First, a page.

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"They do crunch and munch"
"The impact of horse-chestnut leaf miner Cameraria ohridella on the photosynthetic area of the leaves of white chestnut in Silesia"

LABPLANT - research, development work,
ul. Kubicy 1/13, 43-100 Tychy
e-mail: anna.gniadek@icloud.com
e-mail: gogolewski@me.com

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Description popularizing the research project

No matter if it is a daisy or sequoia, all plants have their own oppressors. The ones that devour or a birch or beech seedling in one bite, as ungulates usually do. Other aggressors employ a different strategy of using assets of the host slowly so as to have them longer for themselves and their offspring. They settle down among the roots, bite through the bark, suck the stem, crawl under epidermis, bite in the buds, annex fruit and seeds for their shelter and forage. From germination till death, for the first warmest months of the year till frost freezes the tissues, or for several hundred years till the wind tips over the rotten trunk, each organ of a plant is in danger of being attacked by relentless 'parasites'.
They are most often insects: adult forms that have very little time left and are too busy accomplishing their final mission - reproduction, or larvae, the successful result of the mission, infamous for their insatiable appetite. Grubs of beetles bit by bit biting off roots, bark beetles capable of decimating a forest, the Acrididae devouring plantations to the ground, aphids whose visit means buds never to blossom again, finally larvae of horse-chestnut leaf miner with such an insatiable appetite that chestnut trees in July look like in November are all just a few examples. Although the plants do defend themselves covering their leaves and shoots with wax, thorns, stinging hairs and producing substances which are at least untasty, they sometimes get dominated. Sometimes ladybirds and other insectivores come to the rescue. Sometimes, when the forces are not equal, a man interferes with chemical weapon armament, especially if bountiful harvest is expected. There are also mutual agreements between the plants and its consumer, which lead to a stalemate despite the pesticide support. The struggle for leaves between chestnuts and horse-chestnut leaf miners is an example of such a stalemate. Chestnuts will not get any allies in the fight as horse-chestnut leaf miners, intruder from the south of Europe, does not have any natural enemies in Poland. Every year they ravage crowns of chestnuts, and every year the trees are covered with leaves again. The fight is on, and we can only learn something new studying the chapter of the book of life...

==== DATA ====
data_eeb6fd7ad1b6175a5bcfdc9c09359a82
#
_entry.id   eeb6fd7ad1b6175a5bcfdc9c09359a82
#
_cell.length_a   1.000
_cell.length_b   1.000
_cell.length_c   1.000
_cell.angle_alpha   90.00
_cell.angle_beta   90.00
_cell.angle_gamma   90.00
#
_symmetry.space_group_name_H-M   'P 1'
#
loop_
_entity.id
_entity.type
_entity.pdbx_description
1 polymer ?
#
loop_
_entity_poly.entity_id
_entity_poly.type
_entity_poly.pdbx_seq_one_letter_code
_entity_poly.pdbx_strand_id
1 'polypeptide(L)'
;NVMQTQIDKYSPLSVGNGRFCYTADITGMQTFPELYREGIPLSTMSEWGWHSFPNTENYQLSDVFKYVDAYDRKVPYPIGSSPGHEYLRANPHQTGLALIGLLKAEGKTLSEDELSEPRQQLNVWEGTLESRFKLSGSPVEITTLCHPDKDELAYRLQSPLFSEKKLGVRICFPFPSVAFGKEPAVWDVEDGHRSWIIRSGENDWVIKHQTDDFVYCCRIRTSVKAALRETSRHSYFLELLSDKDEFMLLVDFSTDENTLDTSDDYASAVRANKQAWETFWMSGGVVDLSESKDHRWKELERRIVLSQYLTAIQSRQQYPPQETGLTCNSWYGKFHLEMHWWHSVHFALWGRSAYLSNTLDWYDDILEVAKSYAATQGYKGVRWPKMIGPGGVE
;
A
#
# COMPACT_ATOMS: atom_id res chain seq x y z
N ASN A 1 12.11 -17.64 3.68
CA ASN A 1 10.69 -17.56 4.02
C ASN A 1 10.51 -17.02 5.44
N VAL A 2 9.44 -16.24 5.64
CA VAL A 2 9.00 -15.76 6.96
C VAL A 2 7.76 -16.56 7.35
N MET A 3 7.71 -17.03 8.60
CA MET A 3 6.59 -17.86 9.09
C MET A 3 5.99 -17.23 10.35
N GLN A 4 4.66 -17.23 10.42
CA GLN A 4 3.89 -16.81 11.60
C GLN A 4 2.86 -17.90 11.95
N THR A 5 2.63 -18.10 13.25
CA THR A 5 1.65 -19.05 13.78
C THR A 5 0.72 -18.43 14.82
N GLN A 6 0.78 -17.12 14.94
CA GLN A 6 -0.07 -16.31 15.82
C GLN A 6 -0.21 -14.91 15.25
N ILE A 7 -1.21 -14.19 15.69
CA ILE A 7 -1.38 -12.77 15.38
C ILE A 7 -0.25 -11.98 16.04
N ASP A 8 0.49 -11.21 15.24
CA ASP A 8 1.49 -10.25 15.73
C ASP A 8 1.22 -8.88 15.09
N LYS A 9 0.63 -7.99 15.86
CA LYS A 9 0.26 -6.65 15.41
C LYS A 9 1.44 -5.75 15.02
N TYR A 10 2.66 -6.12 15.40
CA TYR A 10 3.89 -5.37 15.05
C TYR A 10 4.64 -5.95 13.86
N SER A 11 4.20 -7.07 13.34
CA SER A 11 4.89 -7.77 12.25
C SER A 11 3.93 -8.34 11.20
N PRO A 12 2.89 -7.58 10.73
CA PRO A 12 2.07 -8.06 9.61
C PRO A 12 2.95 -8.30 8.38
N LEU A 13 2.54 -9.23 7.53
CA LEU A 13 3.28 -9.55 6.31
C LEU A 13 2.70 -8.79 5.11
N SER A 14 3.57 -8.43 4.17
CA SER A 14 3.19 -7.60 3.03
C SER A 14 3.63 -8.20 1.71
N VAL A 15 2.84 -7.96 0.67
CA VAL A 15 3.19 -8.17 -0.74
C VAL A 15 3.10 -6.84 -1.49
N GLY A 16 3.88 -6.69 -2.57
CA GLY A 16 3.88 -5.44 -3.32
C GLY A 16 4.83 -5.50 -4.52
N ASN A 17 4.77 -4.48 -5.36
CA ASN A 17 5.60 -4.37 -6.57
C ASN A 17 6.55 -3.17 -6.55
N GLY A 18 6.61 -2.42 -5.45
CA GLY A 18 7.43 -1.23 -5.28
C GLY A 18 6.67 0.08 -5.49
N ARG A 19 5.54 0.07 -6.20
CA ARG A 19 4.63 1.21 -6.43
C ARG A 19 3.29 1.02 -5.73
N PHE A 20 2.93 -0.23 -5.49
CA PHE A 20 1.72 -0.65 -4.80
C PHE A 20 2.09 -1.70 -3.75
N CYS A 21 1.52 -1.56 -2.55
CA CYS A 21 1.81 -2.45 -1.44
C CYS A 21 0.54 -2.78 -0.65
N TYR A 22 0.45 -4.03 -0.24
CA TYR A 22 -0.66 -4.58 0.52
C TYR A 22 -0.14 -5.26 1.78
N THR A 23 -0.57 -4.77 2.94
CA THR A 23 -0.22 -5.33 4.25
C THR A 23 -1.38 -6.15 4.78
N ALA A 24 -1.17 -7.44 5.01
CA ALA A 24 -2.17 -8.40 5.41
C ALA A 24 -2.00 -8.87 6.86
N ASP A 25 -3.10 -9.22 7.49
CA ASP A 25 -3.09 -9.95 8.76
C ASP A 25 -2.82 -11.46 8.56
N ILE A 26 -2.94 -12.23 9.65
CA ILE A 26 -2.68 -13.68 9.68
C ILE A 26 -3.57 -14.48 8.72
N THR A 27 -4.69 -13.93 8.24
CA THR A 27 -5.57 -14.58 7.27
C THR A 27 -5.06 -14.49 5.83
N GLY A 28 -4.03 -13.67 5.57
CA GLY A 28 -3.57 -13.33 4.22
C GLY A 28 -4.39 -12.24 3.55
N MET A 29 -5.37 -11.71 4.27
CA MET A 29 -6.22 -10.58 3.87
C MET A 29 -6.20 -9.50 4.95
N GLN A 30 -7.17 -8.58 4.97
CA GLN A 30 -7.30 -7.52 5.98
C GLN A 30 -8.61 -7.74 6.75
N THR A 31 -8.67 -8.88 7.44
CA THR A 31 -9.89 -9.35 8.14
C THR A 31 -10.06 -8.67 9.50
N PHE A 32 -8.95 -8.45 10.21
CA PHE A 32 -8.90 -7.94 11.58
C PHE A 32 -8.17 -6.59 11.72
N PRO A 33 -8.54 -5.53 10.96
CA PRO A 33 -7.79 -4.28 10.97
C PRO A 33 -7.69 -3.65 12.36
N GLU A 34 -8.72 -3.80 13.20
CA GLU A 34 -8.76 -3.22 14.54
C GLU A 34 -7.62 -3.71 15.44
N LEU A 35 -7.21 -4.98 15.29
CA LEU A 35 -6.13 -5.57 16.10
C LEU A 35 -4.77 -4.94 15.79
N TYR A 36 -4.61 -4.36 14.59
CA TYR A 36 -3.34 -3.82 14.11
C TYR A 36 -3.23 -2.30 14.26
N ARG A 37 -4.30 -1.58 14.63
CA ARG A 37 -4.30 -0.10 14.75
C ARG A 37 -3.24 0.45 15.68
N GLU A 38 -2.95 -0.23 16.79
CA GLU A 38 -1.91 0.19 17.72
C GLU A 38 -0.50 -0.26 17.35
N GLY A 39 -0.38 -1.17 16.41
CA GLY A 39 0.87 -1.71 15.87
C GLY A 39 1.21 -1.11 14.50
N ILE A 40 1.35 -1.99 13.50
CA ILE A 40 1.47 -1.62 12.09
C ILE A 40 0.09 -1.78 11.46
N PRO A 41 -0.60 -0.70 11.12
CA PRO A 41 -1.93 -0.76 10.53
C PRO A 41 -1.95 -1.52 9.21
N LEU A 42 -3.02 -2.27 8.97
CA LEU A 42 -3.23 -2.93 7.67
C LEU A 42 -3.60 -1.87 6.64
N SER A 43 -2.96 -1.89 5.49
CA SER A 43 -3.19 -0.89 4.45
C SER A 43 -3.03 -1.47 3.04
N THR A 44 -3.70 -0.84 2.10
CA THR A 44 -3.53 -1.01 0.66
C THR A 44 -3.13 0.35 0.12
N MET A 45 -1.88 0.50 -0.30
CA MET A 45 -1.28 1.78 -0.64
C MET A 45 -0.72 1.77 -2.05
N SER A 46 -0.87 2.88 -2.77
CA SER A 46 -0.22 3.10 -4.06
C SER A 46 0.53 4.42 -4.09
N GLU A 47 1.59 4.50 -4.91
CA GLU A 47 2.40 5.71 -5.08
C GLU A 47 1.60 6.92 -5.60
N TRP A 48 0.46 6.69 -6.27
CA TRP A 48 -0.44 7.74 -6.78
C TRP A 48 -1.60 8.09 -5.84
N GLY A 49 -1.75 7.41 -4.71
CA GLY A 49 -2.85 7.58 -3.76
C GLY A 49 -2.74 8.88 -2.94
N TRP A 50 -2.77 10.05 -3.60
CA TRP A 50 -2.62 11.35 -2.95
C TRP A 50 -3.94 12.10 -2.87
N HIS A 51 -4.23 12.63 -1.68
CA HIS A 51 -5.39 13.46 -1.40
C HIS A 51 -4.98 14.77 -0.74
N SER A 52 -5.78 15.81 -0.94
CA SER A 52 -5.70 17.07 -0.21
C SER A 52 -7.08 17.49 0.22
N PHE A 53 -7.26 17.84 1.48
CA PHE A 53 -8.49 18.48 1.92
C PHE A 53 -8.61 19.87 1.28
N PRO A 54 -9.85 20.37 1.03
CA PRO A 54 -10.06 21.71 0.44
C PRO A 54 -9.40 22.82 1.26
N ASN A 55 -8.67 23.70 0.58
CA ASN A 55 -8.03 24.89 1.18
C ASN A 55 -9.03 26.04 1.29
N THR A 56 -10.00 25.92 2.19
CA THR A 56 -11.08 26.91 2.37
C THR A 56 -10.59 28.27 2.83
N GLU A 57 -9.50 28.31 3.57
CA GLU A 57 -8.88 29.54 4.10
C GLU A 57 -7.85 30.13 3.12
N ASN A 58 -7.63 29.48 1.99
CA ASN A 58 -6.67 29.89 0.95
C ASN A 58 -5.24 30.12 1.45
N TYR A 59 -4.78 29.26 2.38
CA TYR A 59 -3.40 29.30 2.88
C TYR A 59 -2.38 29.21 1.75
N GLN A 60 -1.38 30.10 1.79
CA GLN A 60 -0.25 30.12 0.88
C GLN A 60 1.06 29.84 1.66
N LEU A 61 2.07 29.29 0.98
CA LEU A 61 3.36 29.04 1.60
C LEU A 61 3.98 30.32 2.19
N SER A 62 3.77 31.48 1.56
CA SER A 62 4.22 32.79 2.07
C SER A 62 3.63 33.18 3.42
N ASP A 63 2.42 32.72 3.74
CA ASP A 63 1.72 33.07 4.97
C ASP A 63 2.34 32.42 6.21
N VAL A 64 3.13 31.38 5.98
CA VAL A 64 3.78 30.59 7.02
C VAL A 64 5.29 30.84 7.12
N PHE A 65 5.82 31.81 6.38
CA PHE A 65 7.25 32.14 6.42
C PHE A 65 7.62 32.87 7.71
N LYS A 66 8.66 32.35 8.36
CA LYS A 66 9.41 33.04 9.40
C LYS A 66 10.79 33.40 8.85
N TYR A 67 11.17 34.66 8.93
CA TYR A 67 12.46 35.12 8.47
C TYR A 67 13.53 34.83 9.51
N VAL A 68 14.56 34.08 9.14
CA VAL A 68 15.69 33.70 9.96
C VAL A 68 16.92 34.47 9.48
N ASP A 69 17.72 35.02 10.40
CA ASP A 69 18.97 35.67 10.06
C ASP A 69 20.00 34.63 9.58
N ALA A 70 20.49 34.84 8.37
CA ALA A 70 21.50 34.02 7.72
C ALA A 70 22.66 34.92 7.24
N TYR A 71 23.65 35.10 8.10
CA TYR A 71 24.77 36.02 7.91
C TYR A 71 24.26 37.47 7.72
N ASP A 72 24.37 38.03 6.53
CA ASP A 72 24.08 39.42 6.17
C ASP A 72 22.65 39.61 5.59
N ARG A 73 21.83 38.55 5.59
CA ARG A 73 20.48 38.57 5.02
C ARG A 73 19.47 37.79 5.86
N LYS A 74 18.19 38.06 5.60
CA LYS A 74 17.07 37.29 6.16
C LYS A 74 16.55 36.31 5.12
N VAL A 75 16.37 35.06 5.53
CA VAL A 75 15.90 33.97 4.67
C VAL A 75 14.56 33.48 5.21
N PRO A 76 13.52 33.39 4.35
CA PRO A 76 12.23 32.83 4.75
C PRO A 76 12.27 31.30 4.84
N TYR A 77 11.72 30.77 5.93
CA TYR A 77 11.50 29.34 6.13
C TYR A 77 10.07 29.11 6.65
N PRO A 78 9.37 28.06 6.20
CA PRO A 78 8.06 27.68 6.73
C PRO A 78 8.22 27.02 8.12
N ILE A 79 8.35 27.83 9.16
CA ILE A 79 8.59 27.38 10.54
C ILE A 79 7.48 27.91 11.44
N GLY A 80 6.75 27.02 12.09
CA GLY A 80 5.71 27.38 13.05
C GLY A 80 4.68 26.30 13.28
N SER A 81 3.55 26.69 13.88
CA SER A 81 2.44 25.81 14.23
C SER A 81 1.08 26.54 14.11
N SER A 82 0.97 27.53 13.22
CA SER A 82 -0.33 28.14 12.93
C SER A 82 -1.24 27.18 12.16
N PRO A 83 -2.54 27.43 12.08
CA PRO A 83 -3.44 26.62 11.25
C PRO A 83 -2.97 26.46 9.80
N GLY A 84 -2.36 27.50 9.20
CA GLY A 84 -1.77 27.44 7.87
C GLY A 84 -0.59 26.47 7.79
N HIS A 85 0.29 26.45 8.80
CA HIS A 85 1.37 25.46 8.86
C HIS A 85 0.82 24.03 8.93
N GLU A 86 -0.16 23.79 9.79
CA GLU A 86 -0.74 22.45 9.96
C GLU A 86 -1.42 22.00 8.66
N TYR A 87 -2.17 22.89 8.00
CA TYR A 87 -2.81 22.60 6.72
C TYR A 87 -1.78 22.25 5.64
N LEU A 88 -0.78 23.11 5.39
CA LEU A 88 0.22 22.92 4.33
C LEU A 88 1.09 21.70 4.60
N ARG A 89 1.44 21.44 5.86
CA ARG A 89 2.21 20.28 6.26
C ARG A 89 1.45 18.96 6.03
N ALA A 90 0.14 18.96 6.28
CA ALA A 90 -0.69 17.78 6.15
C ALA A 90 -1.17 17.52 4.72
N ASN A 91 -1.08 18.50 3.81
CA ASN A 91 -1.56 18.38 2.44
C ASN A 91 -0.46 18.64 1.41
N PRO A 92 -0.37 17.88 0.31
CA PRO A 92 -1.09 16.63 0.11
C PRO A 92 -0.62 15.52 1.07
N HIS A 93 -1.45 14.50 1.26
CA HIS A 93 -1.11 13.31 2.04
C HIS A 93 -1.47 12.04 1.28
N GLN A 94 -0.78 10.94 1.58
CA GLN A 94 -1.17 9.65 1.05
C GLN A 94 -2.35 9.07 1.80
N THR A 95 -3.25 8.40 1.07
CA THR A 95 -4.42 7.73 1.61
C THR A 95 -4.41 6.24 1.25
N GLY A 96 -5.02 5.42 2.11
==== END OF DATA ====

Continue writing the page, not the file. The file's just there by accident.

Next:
Abstract

The horse-chestnut leaf miner (Cameraria ohridella) - an invasive butterfly from Macedonia is currently a real threat to white chestnuts, which are planted in Poland as an ornamental trees. Rapid spread of the butterfly is caused by lack of natural enemies. Cameraria ohridella feeding in the leaf mesophyll damages leaves causing their earlier fall. This caused a progressive reduction in a photosynthetically active leaf area in time and disturbances of physiology. The aim of the study is to demonstrate the relationship between the level of damage to the leaf by the horse-chestnut leaf miner and: . the level of environmental contamination, the procedures used for pest control. For the purpose, we developed a computerized method of leaf surface analysis which calculates the degree of degradation of the leaf lamina.

 

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